I work with businesses at all levels, from those who have been in business for a while to those that haven’t quite yet begun. And for the latter group, the beginning always starts with the same question about managing accounting: Where do I start?
Well, you can start with these three steps:
Open a business bank account.
My first piece of guidance to new business owners is to TRACK EVERYTHING. Every income or expense transaction as related to the company should be identified and categorized, but the easiest way to do so is by having an account that doesn’t include personal expenses mixed in (no more going line by line to determine what is business and what isn’t).
Sign up for an accounting system.
We highly recommend QuickBooks, but you can use whatever system feels intuitive for you. Many offer a free trial to start, so create an account and try different actions out to see how hard it is to perform steps that you will need initially or most often. How hard is it to create an invoice or record payment? Where do you enter client info and is it easily accessible? Make sure that you feel comfortable with the system you sign up for, since this how your input will be used to create your financial reports.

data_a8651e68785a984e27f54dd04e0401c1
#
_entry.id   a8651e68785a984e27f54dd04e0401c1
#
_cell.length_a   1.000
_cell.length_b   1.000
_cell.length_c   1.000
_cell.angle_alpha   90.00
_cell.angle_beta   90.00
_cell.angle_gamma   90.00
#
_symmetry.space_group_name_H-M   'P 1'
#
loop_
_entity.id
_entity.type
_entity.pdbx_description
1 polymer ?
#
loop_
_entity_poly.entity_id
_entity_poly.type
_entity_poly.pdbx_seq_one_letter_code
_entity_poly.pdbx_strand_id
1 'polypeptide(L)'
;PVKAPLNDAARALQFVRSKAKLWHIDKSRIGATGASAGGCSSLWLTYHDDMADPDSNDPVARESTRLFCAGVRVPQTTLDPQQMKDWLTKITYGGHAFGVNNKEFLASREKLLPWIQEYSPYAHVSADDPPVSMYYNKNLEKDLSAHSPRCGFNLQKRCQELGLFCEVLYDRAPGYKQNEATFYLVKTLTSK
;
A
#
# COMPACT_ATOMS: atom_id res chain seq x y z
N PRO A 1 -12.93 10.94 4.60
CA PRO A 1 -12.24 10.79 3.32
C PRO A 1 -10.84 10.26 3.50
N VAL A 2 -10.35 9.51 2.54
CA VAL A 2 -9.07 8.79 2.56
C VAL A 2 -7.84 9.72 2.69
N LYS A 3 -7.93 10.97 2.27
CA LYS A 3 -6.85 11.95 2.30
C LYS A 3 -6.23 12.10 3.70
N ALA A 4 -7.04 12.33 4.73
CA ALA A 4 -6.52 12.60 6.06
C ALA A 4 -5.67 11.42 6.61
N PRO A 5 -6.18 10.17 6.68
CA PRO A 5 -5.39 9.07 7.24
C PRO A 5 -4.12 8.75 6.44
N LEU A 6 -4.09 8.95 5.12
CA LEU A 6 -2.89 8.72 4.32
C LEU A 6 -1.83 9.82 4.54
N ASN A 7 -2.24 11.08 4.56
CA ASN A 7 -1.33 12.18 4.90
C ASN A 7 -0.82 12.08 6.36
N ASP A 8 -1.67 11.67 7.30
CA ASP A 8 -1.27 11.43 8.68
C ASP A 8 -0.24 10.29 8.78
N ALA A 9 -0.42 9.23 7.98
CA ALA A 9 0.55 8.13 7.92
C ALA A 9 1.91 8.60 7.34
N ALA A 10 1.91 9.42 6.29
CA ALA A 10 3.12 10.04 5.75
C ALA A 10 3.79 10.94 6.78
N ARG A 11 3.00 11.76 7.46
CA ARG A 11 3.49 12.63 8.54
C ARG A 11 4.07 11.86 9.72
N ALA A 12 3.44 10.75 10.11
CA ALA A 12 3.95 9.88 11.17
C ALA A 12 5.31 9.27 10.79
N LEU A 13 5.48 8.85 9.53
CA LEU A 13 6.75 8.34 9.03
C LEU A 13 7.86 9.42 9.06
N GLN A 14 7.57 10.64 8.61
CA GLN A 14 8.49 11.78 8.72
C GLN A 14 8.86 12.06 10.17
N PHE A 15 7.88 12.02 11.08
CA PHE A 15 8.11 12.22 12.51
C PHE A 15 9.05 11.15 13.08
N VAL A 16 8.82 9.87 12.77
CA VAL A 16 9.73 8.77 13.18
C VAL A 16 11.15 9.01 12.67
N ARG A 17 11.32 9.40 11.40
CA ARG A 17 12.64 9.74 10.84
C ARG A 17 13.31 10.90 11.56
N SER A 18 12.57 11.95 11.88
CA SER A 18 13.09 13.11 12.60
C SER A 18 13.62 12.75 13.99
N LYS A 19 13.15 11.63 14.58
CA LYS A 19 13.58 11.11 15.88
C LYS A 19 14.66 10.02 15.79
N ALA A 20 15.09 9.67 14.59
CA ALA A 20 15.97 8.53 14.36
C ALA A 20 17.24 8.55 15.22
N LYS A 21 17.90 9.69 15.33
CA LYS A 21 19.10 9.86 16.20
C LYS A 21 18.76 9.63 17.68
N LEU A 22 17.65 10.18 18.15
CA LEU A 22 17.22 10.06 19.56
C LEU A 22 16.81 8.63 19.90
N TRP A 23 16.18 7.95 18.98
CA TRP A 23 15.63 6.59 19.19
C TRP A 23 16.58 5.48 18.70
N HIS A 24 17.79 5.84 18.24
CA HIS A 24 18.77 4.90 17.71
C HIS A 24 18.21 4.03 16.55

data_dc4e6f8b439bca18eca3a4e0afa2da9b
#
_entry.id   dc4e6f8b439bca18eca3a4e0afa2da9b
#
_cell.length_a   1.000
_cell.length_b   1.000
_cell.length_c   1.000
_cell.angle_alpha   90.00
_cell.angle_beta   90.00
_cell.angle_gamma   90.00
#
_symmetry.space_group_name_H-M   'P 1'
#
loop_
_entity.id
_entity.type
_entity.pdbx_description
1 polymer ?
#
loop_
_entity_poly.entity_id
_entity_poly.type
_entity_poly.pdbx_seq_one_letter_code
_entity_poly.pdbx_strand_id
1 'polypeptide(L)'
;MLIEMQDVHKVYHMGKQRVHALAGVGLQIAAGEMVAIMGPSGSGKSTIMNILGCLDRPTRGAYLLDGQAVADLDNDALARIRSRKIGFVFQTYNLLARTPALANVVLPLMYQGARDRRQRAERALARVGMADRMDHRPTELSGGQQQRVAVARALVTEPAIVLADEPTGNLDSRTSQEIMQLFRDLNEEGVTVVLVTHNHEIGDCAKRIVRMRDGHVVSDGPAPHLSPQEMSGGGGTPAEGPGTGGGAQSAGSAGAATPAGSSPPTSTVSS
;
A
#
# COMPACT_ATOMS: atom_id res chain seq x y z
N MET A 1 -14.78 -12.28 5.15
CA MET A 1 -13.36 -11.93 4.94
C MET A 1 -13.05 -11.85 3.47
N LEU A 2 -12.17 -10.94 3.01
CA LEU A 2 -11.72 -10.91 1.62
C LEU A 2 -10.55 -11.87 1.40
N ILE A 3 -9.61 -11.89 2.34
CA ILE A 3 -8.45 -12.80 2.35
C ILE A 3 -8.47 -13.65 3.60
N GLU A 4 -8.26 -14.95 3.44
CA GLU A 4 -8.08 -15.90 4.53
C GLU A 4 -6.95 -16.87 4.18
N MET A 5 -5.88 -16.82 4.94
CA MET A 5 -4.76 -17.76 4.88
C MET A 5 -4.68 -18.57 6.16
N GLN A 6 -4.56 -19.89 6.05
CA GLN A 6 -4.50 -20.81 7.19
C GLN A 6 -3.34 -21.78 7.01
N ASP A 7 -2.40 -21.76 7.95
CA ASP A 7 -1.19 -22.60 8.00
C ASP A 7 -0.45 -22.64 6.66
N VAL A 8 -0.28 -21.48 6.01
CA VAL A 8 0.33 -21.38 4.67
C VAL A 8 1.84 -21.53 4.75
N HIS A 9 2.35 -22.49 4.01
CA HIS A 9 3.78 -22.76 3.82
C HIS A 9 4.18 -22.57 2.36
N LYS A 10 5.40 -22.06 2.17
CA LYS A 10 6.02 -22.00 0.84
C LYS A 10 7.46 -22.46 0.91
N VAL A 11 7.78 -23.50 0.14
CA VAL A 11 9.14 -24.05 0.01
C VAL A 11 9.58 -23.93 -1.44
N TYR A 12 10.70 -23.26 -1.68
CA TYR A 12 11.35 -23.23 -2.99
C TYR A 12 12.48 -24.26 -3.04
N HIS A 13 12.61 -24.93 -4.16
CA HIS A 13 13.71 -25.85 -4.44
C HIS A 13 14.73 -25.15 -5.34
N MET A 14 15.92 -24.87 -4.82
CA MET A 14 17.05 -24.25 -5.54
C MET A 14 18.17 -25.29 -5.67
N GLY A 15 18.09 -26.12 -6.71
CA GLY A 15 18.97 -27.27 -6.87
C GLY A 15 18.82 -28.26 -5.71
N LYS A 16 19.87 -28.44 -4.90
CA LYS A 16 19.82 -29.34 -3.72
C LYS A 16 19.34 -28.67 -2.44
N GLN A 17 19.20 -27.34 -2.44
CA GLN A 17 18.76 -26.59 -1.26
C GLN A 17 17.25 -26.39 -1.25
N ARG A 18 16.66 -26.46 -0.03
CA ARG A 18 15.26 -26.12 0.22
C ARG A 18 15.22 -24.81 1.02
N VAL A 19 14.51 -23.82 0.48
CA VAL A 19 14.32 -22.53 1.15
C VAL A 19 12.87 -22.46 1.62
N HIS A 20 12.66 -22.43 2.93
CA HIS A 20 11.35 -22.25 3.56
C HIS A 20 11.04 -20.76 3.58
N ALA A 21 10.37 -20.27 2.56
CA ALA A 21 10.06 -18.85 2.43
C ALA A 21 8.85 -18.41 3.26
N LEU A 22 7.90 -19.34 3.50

Determine how you want to get paid.
Still sending PDF invoices? Use the accounting system that you set up in Step 2 to send and track them electronically instead. Ready to accept payment? Decide whether it’s worthwhile to set up a payment processor to take check and/or credit card payments, or whether you want to use a service like Paypal or Square to take payments online and in-person. Make sure that whichever method chosen is tied to your business email and business account to make for a more seamless way to identify transactions and categorize appropriately when the money starts rolling in.
You wanted to get started. These are the three steps to get things underway. You can listen to more ways to get your accounting systems in order by listening to the Fish Food podcast, bite-sized advice to help you in as little as 15 minutes per episode.